References of "Mahieu, Emmanuel"
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See detailObserved and simulated atmospheric inorganic fluorine: short term and long term trends related to circulation changes
Prignon, Maxime ULiege; Bernath, P. F.; Chabrillat, S. et al

Conference (2020, October 15)

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See detailTrends of atmospheric water vapour in Switzerland from ground-based radiometry, FTIR and GNSS data
Bernet, L.; Brockmann, E.; von Clarmann, T. et al

in Atmospheric Chemistry and Physics (2020), 20(19), 11223--11244

Vertically integrated water vapour (IWV) is expected to increase globally in a warming climate. To determine whether IWV increases as expected on a regional scale, we present IWV trends in Switzerland ... [more ▼]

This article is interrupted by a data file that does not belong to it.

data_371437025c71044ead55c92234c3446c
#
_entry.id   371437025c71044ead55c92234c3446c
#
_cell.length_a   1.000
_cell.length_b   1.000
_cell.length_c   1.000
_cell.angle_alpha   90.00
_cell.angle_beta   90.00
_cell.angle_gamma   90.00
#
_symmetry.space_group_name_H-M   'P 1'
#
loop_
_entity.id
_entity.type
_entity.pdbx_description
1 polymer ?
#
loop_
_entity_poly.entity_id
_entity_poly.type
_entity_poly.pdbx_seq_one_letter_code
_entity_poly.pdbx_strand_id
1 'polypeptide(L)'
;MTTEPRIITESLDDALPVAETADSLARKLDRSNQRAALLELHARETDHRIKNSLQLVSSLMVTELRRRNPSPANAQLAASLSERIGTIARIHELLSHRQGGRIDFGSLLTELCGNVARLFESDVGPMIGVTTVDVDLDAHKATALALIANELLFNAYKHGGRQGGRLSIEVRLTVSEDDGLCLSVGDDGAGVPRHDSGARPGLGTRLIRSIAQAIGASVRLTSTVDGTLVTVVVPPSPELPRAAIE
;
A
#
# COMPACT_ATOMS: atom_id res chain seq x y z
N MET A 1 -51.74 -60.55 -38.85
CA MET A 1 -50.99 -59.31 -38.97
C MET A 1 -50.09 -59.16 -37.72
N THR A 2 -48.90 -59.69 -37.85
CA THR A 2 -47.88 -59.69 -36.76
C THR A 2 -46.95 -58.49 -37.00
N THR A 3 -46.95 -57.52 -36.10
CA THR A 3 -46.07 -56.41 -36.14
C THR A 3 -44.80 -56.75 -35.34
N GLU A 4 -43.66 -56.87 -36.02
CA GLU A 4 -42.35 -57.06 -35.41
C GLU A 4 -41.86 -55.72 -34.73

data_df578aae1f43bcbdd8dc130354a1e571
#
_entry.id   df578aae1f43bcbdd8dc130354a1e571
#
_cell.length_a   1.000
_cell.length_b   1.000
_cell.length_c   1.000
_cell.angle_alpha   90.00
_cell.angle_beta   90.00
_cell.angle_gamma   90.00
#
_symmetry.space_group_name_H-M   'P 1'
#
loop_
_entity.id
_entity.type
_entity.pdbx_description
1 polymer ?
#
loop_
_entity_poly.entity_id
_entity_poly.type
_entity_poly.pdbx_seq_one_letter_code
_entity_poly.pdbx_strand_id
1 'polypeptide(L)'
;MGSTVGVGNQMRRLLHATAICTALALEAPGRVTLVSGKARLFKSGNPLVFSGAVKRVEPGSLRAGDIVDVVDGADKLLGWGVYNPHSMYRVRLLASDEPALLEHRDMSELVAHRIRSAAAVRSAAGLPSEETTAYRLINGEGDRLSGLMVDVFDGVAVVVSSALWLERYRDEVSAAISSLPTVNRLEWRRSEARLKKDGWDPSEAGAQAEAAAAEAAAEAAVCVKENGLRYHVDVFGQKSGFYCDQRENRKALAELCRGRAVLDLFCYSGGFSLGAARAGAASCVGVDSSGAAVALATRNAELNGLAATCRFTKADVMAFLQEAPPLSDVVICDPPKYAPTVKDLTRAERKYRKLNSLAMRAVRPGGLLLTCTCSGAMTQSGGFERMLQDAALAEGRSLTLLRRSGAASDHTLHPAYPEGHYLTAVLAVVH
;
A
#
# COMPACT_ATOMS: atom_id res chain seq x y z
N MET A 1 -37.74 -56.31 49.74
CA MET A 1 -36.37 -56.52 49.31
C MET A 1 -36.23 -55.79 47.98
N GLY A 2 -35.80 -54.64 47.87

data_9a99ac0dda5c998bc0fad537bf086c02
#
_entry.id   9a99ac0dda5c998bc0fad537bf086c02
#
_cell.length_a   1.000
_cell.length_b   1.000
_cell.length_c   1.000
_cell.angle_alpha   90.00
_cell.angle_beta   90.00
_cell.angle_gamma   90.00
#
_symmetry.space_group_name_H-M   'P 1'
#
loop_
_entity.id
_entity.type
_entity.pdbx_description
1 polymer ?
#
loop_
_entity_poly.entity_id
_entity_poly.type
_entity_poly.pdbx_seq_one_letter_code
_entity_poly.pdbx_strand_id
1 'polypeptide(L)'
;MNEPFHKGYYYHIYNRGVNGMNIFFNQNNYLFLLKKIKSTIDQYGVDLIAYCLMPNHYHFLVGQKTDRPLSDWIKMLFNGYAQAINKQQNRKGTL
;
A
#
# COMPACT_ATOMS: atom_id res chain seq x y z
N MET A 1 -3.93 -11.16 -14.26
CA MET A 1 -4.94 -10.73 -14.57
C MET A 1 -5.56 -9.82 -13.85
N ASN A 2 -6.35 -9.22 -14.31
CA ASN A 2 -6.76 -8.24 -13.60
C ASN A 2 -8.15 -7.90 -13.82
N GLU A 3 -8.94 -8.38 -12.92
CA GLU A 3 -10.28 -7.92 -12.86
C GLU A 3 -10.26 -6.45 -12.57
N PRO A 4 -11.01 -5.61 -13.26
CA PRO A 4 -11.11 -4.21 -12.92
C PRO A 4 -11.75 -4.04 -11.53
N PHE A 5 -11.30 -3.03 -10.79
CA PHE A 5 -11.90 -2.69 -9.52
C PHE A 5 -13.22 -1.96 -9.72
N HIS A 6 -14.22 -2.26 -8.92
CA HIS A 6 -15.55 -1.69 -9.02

Vertically integrated water vapour (IWV) is expected to increase globally in a warming climate. To determine whether IWV increases as expected on a regional scale, we present IWV trends in Switzerland from ground-based remote sensing techniques and reanalysis models, considering data for the time period 1995 to 2018. We estimate IWV trends from a ground-based microwave radiometer in Bern, from a Fourier transform infrared (FTIR) spectrometer at Jungfraujoch, from reanalysis data (ERA5 and MERRA-2) and from Swiss ground-based Global Navigation Satellite System (GNSS) stations. Using a straightforward trend method, we account for jumps in the GNSS data, which are highly sensitive to instrumental changes. We found that IWV generally increased by 2 % per decade to 5 % per decade,with deviating trends at some GNSS stations. Trends were significantly positive at 17 % of all GNSS stations, which of-ten lie at higher altitudes (between 850 and 1650 m above sea level). Our results further show that IWV in Bern scales to air temperature as expected (except in winter), but the IWV–temperature relation based on reanalysis data in the whole of Switzerland is not clear everywhere. In addition to our positive IWV trends, we found that the radiometer in Bern agrees within 5 % with GNSS and reanalyses. At the Jungfraujoch high-altitude station, we found a mean difference of 0.26 mm (15 %) between the FTIR and coincident GNSS data, improving to 4 % after an antenna update in 2016. In general,we showed that ground-based GNSS data are highly valuable for climate monitoring, given that the data have been homogeneously reprocessed and that instrumental changes are accounted for. We found a response of IWV to rising temperature in Switzerland, which is relevant for projected changes in local cloud and precipitation processes [less ▲]